To learn more about Ch1Con, visit our website! Registration is open, so if you're writer from ages 11-23, you can register now for our annual conference in Chicago, on August 5 this year featuring headliner Kody Keplinger! You can also participate in one of our many online events, and you should consider entering our Poetry and Short Fiction contest for the chance to be published in an e-book anthology and win discounted admission to the conference--submissions are only open for a little while longer at this link!
One of the best things about Ch1Con is being able to share the experience of being a young writer with other young writers. And one of the best parts of community is, of course, shared complaining. So below I’ve listed some things that we all have to complain about, in the form of a listicle (you know, like a cheesy Buzzfeed article). Obviously some of these things are not exclusive to young writers, but we’ve definitely all been here.
Welcome back to Top Ten Tuesday, a book blog tag hosted by The Broke and the Bookish! Today's topic is about what we want to see more of in books, but I feel like I already covered that in this post. So instead, I'm going to swing around from last week's Top Ten Tuesday and talk about some book covers I don't like.
While most of the time cover artists do a good job, sometimes even great books published by top tier publishers end up looking like self-published messes. In line with that, here are my Top Ten Least Favorite Book Covers!
1) The Storyspinner by Becky Wallace. This is the one time I remember actually getting mad over a book cover. Becky Wallace's debut is a great YA fantasy novel with plenty of magic and romance--but its cover looks totally amateurish. The font, the color scheme, the weird blurry picture, they all add up to something that doesn't even begin to capture the spirit of the story. The only thing I like about this is the girl's striking eyes. Like, WHAT EVEN?!
Welcome back to Top Ten Tuesday, a book blog tag hosted by The Broke and the Bookish! Today's topic is a cover freebie, so I'm going to share my Top Ten Book Covers of 2017. Keep in mind a number of books that release later this year do not yet have covers, and of course, this is all a matter of personal opinion.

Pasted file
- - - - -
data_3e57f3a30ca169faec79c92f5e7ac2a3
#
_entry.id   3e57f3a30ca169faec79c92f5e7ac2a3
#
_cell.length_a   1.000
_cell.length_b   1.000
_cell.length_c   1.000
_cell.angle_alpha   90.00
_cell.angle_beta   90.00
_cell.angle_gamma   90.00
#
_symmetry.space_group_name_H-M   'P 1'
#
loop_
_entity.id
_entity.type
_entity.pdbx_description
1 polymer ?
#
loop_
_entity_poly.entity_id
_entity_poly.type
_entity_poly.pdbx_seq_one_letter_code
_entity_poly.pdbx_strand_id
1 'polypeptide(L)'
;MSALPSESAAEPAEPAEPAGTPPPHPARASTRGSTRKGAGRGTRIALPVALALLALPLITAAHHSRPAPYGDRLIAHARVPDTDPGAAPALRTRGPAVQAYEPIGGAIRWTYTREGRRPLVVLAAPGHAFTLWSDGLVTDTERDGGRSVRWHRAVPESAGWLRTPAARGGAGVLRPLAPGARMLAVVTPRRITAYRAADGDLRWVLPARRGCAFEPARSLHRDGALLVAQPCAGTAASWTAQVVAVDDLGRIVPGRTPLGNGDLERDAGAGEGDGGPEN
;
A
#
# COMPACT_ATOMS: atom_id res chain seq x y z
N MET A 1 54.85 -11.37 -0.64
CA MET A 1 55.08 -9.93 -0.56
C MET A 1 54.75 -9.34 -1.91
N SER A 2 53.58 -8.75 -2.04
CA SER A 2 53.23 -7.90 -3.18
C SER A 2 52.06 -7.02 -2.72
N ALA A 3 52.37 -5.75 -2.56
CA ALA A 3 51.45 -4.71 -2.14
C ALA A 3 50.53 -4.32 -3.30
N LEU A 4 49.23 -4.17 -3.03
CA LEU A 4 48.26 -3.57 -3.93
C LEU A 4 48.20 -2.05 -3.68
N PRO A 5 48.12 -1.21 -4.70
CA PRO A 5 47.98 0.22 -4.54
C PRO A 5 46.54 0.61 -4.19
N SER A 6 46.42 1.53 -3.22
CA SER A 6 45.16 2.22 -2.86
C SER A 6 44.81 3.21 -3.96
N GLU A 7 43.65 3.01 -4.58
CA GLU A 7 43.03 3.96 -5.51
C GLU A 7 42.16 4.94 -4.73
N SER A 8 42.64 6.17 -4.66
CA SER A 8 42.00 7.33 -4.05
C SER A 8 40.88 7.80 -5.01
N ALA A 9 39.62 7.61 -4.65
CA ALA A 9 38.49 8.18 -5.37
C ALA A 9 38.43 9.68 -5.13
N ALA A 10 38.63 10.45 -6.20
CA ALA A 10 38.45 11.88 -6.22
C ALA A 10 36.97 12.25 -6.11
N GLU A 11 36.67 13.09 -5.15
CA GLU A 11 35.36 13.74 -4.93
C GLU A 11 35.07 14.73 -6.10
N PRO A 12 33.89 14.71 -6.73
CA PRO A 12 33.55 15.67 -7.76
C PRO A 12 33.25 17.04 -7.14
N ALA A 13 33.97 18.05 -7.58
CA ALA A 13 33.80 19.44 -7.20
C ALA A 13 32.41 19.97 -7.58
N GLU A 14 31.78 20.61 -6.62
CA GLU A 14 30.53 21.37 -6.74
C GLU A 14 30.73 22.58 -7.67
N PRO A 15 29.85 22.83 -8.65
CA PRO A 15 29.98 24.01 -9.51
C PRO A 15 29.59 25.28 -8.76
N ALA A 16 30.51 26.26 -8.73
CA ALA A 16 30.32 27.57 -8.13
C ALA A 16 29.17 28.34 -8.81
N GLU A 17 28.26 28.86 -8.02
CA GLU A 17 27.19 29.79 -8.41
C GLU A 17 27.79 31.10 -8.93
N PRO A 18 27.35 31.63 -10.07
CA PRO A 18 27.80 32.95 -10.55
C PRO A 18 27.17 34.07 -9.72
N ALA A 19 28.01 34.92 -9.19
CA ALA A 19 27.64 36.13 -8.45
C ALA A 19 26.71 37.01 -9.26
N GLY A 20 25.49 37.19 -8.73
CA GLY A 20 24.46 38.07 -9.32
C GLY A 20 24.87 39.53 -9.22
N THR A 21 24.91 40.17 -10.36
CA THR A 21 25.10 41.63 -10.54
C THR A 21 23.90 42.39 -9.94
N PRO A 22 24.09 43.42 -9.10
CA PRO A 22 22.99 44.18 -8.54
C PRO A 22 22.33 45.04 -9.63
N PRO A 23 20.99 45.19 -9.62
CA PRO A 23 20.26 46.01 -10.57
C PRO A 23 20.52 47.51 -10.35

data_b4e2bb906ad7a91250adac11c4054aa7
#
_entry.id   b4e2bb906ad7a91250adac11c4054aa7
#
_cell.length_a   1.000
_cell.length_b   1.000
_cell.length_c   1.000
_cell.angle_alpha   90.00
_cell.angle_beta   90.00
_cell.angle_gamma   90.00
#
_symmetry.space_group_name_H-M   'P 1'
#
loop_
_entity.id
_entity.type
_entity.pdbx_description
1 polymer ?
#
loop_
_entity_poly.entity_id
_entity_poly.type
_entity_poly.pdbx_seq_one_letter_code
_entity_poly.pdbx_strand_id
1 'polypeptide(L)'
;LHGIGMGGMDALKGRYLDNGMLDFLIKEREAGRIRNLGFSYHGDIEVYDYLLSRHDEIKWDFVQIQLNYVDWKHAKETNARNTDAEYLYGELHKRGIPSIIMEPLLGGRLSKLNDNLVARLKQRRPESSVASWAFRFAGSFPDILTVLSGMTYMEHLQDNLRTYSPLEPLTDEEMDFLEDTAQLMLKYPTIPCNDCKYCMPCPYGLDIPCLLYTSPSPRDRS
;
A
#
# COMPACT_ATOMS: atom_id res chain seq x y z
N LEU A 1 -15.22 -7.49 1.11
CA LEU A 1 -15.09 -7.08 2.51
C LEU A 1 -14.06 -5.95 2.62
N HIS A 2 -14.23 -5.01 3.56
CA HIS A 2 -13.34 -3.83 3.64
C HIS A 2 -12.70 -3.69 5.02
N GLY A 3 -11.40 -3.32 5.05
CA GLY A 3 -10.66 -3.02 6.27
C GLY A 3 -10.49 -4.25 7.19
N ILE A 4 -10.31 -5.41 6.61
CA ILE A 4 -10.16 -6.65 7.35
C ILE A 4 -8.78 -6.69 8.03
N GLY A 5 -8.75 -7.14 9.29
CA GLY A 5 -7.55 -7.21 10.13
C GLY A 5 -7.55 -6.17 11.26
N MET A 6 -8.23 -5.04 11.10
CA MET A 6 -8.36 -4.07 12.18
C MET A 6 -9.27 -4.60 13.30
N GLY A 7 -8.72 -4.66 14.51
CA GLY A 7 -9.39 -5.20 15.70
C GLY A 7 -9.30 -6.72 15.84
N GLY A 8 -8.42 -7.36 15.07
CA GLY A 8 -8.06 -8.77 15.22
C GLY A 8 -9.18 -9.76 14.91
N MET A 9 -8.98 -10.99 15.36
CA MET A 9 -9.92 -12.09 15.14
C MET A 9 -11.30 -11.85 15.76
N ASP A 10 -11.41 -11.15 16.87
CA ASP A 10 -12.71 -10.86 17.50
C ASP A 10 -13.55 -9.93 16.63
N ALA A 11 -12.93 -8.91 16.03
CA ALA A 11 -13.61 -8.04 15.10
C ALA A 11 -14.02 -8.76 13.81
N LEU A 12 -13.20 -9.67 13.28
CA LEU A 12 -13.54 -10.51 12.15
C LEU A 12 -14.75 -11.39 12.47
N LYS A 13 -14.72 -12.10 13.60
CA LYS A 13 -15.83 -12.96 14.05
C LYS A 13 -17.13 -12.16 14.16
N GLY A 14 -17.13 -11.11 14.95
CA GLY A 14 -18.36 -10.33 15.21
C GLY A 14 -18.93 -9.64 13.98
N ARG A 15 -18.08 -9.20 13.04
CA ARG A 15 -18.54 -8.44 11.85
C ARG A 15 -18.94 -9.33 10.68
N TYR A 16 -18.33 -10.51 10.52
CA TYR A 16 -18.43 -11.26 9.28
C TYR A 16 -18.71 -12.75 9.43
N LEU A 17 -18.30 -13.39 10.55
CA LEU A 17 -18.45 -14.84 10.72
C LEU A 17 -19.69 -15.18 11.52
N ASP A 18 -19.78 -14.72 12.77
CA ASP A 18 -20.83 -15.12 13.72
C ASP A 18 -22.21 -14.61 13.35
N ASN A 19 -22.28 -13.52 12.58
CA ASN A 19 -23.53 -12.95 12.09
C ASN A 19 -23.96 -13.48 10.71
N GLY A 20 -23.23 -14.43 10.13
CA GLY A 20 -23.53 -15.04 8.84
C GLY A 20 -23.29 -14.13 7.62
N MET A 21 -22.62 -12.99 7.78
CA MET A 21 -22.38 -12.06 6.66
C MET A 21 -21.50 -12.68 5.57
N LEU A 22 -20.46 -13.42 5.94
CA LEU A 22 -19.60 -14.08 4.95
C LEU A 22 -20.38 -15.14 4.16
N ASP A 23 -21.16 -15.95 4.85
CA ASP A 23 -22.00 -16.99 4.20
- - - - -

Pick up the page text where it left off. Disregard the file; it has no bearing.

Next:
1) Wayfarer by Alexandra Bracken. A cloudy purple background, a simple landscape with a tree in a jar, a city-like reflection, a distant flock of birds flying free--it all makes for a lovely and intriguing cover.
Welcome back to Top Ten Tuesday, a book blog tag hosted by The Broke and the Bookish! Today's topic is the opposite of last week's: Top Ten Things That Will Make Me Not Want to Read a Book. Now, I'm not very picky, at least when it comes to YA, so most of these aren't even a definite turn-off. But they will cause me to think twice before reading. So check them out!
1) Call-outs from the social justice community. Look, I'm not here for books that promote sexism/racism/ableism, etc. So if Twitter gets up in arms about a book a few months before it comes out, I'm probably going to delete it from my list. I'll check out the analysis first, to be sure it makes sense, but most likely, I'll listen to what's being said.
2) Too much "white boy." I don't really know how to explain this, but some books are just so painfully white and male. They're not at all self-aware, they're full of ridiculous angst, they use other people as props, and they're unoriginal. I've heard enough about white dudes! Tell me stories that I haven't read in all my lit classes already. (This Twitter account portrays "white boy" storytelling pretty well.) Westerns, detective novels, and "coming of age" stories are the worst offenders, but "white boy" overabundance can happen in any genre.
Welcome back to Top Ten Tuesday, a book blog tag hosted by The Broke and the Bookish! Today's topic is Top Ten Things That Make Me Want to Read a Book. I've already shared most of these in my post about tropes that I love, but I'm going to go ahead and go over them again anyway. Here are ten things that will (almost!) always make me pick up a YA novel--and sometimes even an MG or adult book. (You'll see a lot of these in my "Waiting On" Wednesday picks.)